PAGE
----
KASPANZ ANNUAL GENERAL MEETING, AUGUST 27TH 2013, 1PM, HORTICULTURAL HALL, 990 GREAT NORTH ROAD, WESTERN SPRINGS, AUCKLAND
The Kiwi Saver special “On the Money “ July 27 made informative reading. But the issue of a compulsory income stream in the form of an annuity, over a lump sum on retirement requires addressing. The Australian Superannuation Industry acknowledges this is a real flaw in their system, and New Zealand should learn from their mistake. The gender factor and how to deal with intermittent breaks from employment also needs attention. Equally the fee issue is understated in the article. Percentage fees structures should be avoided, and there is enormous duplication in administration and back office functions. In the retirement income and age discussion it’s important to recognize that the New Zealand Superannuation model with its simplicity and universality is a world leader, with low administration costs. This principal requires reinforcement and highlighting, there is no evidence to support any viable alternative. In contrast to many countries New Zealand does not pay a tax free pension, the current after tax figure is 3.7% of GDP and over the next 20 years, any projected expenditure rise is very manageable, contrary to the alarmist’s propaganda.
Alec Waugh-Takapuna, Auckland
This month New Zealanders will be able to move retirement savings locked up in Australia across to their KiwiSaver accounts.
This month’s sixth anniversary of KiwiSaver has been celebrated by industry players and financial commentators, and with some justification. Over 2.1 million Kiwis are now enrolled in the scheme, exceeding even the most optimistic of predictions made when KiwiSaver was first introduced. And from this month New Zealanders can transfer their retirement savings locked up in Australia back to their KiwiSaver accounts. Read NZ Herald Article here
RPRC Update and news
We attach the latest quarterly report from the RPRC. One of the key activities of the three months ended June 30th was the hosting of a Forum on the treatment of overseas pensions for those who are entitled to New Zealand Superannuation.
There are some real anomalies and key injustices in the current policy but it has been difficult to get political attention to remedy these. This is changing with both Labour and New Zealand First taking a serious look at out of date policy. The Update outlines the Forum – the proceedings can be found here. Continue reading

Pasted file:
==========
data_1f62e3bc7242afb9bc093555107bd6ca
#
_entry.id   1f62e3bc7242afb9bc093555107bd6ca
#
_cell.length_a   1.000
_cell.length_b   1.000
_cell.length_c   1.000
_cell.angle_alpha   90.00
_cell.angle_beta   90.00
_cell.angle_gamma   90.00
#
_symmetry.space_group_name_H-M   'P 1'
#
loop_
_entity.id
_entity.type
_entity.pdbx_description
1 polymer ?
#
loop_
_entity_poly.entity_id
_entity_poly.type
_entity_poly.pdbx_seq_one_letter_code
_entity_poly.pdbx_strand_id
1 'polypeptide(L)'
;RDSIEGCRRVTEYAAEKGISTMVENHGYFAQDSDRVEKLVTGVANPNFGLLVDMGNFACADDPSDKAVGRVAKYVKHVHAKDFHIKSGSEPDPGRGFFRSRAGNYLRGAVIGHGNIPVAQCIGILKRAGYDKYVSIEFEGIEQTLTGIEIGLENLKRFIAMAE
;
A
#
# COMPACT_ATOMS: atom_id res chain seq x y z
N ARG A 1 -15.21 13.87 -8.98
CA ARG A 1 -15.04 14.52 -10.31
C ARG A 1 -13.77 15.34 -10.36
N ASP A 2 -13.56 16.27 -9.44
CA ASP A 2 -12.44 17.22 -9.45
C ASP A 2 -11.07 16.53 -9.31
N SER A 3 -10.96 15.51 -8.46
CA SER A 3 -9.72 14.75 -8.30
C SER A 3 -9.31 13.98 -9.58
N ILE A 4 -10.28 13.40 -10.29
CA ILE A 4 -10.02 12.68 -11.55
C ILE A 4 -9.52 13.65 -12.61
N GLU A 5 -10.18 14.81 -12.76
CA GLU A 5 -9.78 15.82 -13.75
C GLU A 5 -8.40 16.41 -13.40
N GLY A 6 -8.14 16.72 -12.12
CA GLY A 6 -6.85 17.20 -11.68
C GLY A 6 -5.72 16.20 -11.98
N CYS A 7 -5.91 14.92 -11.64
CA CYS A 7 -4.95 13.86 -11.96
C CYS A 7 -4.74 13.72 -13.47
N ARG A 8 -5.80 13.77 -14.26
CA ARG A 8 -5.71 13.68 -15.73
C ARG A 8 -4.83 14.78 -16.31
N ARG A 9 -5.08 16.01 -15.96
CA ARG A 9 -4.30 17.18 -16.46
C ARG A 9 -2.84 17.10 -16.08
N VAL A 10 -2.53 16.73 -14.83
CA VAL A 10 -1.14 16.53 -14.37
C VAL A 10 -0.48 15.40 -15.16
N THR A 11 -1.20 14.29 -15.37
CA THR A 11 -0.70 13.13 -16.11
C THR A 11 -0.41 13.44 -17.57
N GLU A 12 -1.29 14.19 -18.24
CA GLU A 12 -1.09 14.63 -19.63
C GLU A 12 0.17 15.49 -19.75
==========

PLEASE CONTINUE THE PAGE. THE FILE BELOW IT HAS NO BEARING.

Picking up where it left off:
Peter Neilson: Discussion needed around future retirement
Rather than being content that we’re on the money with what we’ve got, we need to be as clever as clever now and forever to get our savings scheme working to meet New Zealand’s next boom.
Read the rest of this NZ Herald Article at This Link
Treasury reports should not be, and cannot be dismissed. They represent the view of Governments lead advisor on economic, financial and regulatory issues, and will always be to the forefront of the mix of policy advice and debate. Equally from a group with excellent resources, their advice is not always as robust, as an ideal world would want. I have met a substantial number of their staff over many years, and they range from very good to very marginal. Treasury listening skills and interaction with the public they serve, the quality of the many team leaders within the Treasury organisation, can be variable, and this always impacts upon their many reports!
Ageing population could cost, Treasury warns
Treasury is warning that rising costs associated with the ageing population and costlier healthcare will drive the Crown’s books persistently into the red from 2020 onward unless current spending discipline is maintained or other measures such as tax increases are implemented.
Treasury this afternoon released Affording Our Future, the latest of its four-yearly statements on the country’s long term fiscal position.
Read Adam Bennett’s full NZ Herald Article at This Link
Martin Hawes is right on to it, re an annuity or lump sum component for Kiwi Saver monies. It’s the missing ingredient at present in the Kiwi Saver scheme, and Martins suggestion is echoed across the Tasman, as our Australian counterparts receive large lump sums, and the critics are saying in Australia , this was never the intention of long term retirement savings schemes. Let’s not repeat the Aussie mistake!
OPINION: Retirement means a big change: In retirement you can no longer comfortably expect your salary to hit your bank account neatly every second Thursday. Instead, you have to find a way to get steady and reliable income from the invested capital you have.
The stakes are high – one big investment mistake means that you do not eat (not very well at any rate). Yes, you will still have NZ Super. But that is a fairly measly amount to live on. Most people are dependent on their investments for a part of their income in retirement.
Read Martin Hawes’ full ‘Stuff’ Article Here